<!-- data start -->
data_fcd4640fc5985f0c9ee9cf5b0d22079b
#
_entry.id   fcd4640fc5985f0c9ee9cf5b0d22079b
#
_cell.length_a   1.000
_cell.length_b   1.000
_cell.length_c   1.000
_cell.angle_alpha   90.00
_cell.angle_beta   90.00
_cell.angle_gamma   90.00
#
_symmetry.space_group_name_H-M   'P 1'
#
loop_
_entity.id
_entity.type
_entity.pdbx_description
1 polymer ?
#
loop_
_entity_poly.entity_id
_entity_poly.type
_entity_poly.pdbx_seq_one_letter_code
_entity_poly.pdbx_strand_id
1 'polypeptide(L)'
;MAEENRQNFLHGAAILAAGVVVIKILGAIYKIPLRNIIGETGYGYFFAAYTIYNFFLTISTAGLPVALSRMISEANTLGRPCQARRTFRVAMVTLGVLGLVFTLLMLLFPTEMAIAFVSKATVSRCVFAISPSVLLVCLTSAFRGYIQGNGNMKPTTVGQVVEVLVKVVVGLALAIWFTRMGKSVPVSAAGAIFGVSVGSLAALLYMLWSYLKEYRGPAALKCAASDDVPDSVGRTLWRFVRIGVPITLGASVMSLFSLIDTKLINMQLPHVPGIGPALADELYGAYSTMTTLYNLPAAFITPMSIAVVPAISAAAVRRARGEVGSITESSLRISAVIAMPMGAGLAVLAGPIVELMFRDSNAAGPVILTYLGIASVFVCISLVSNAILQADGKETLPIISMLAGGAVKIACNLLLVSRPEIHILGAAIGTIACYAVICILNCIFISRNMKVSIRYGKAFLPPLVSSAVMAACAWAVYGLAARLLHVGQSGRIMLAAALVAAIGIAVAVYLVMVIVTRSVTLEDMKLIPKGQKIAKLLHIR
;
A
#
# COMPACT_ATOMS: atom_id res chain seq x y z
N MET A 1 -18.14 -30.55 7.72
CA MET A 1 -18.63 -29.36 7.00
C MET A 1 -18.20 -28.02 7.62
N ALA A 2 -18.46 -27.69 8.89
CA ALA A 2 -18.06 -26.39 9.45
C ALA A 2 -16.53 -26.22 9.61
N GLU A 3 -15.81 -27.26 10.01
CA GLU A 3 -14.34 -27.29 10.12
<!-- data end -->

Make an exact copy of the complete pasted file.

data_fcd4640fc5985f0c9ee9cf5b0d22079b
#
_entry.id   fcd4640fc5985f0c9ee9cf5b0d22079b
#
_cell.length_a   1.000
_cell.length_b   1.000
_cell.length_c   1.000
_cell.angle_alpha   90.00
_cell.angle_beta   90.00
_cell.angle_gamma   90.00
#
_symmetry.space_group_name_H-M   'P 1'
#
loop_
_entity.id
_entity.type
_entity.pdbx_description
1 polymer ?
#
loop_
_entity_poly.entity_id
_entity_poly.type
_entity_poly.pdbx_seq_one_letter_code
_entity_poly.pdbx_strand_id
1 'polypeptide(L)'
;MAEENRQNFLHGAAILAAGVVVIKILGAIYKIPLRNIIGETGYGYFFAAYTIYNFFLTISTAGLPVALSRMISEANTLGRPCQARRTFRVAMVTLGVLGLVFTLLMLLFPTEMAIAFVSKATVSRCVFAISPSVLLVCLTSAFRGYIQGNGNMKPTTVGQVVEVLVKVVVGLALAIWFTRMGKSVPVSAAGAIFGVSVGSLAALLYMLWSYLKEYRGPAALKCAASDDVPDSVGRTLWRFVRIGVPITLGASVMSLFSLIDTKLINMQLPHVPGIGPALADELYGAYSTMTTLYNLPAAFITPMSIAVVPAISAAAVRRARGEVGSITESSLRISAVIAMPMGAGLAVLAGPIVELMFRDSNAAGPVILTYLGIASVFVCISLVSNAILQADGKETLPIISMLAGGAVKIACNLLLVSRPEIHILGAAIGTIACYAVICILNCIFISRNMKVSIRYGKAFLPPLVSSAVMAACAWAVYGLAARLLHVGQSGRIMLAAALVAAIGIAVAVYLVMVIVTRSVTLEDMKLIPKGQKIAKLLHIR
;
A
#
# COMPACT_ATOMS: atom_id res chain seq x y z
N MET A 1 -18.14 -30.55 7.72
CA MET A 1 -18.63 -29.36 7.00
C MET A 1 -18.20 -28.02 7.62
N ALA A 2 -18.46 -27.69 8.89
CA ALA A 2 -18.06 -26.39 9.45
C ALA A 2 -16.53 -26.22 9.61
N GLU A 3 -15.81 -27.26 10.01
CA GLU A 3 -14.34 -27.29 10.12